Thursday, 31 May 2012

Movies - Men In Black 3 review


Review Scoring Chart - 10: Masterpiece; 9: Outstanding; 8: Very Good; 7: Good; 6: Above Average; 5: Average; 4: Below Average; 3: Bad; 2: Awful; 1: Reprehensible; 0: Non- Functional.

Dir: Barry Sonnenfeld
Stars: Will Smith, Josh Brolin, Jermaine Clement, Michael Stuhlbarg, Tommy Lee Jones
Running Time: 106mins 
Men In Black 3 exists because Will Smith had a time-travel idea he wanted to develop, and was hurried into production without a full script in order to take advantage of tax breaks. That's everything you need to know about the movie. There was no need to bring this series back, no public demand or pressing reason for these characters and this world to be revived one more time, a decade since the dreadful second outing killed what goodwill remained from the overrated first. It's here because it was the easiest way for Will Smith to indulge his idea under a recognisable banner for his comeback movie, a creative process taken so seriously that, by the admission of those who made it, a production break was built into the schedule so that everything between the movie's opening and closing gambits could be written. Not rewritten, but written.
There's no reason such a messy creation couldn't lead to the creation of something special (few of Francis Ford Coppola's masterpieces were made without all hell breaking loose behind the scenes), but in this case, the nature of the thinking and attitudes that went into the movie directly translate to the experience of watching it. It's a box-ticking movie, an accountant's idea of a summer blockbuster. As the hurried production would suggest, there's an idea at the beginning and at the end, with nothing but flashy meandering in-between. You could cut out everything between Agent J's first time jump until the arrival at Cape Canaveral (not a spoiler, it's foreshadowed very early) and miss absolutely nothing in terms of storytelling.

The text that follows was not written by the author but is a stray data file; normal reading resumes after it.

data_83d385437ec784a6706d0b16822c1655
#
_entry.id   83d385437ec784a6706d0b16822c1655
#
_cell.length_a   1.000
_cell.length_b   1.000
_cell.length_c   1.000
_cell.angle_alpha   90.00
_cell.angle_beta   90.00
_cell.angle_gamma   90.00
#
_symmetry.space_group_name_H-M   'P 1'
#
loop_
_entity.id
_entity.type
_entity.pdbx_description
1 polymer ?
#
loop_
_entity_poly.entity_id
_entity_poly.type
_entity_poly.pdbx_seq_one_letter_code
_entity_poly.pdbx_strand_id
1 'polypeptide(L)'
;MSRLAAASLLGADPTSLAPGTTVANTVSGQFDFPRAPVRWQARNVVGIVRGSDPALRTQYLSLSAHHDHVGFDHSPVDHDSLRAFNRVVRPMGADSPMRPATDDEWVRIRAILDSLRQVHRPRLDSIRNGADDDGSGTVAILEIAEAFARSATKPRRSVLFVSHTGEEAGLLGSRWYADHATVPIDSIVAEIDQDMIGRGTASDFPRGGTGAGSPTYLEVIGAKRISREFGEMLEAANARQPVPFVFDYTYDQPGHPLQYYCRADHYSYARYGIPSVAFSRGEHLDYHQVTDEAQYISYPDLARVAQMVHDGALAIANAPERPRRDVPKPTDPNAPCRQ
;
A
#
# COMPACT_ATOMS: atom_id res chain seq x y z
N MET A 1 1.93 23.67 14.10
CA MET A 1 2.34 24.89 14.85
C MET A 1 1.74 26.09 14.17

Considering this is rumoured to be among the year's most expensive movies, there's no sense of anyone involved actually caring about it. There are countless bad movies where, despite their many other failings, it's clear that someone, somewhere had invested in the work on some level. Men In Black 3 is a hollow echo of a movie, mirroring the more memorable aspects of the two previous movies without adding anything new, telling a story that has little need for these specific characters - the ending makes an attempt at rewriting the series' continuity, but its change is more of a footnote to what already know rather than actually changing anything - and a time-travel gimmick that is used no more ambitiously than to bolt Andy Warhol and the Apollo 11 launch onto a plot that could just as easily have been told in the present, or in the case of a brief gyro-bike chase, is somehow more futuristic than anything J has at his disposal in his own time.
There are no clever manipulations of the conceit and its endless complexities, with the potential of a character who sees every possible timeline at once reduced to nothing more than a vessel for delivering weak gags about alternate futures, and carrying around a MacGuffin whose technology bears no relation to his power. The villain(s) doesn't have much in the way of a scheme, other to kill K before he can install a device to protect the Earth from invasion. There's a circularity to how the plot is laid out that makes it difficult to tell who is acting and who is reacting, whether K and J or villain Boris are doing what they do because of what they know of the future, or because it makes sense as part of their investigations in the '60s. If this confusion was intentional, the movie never acknowledges or tries to draw on any of its comedic potential in a Bill And Ted fashion.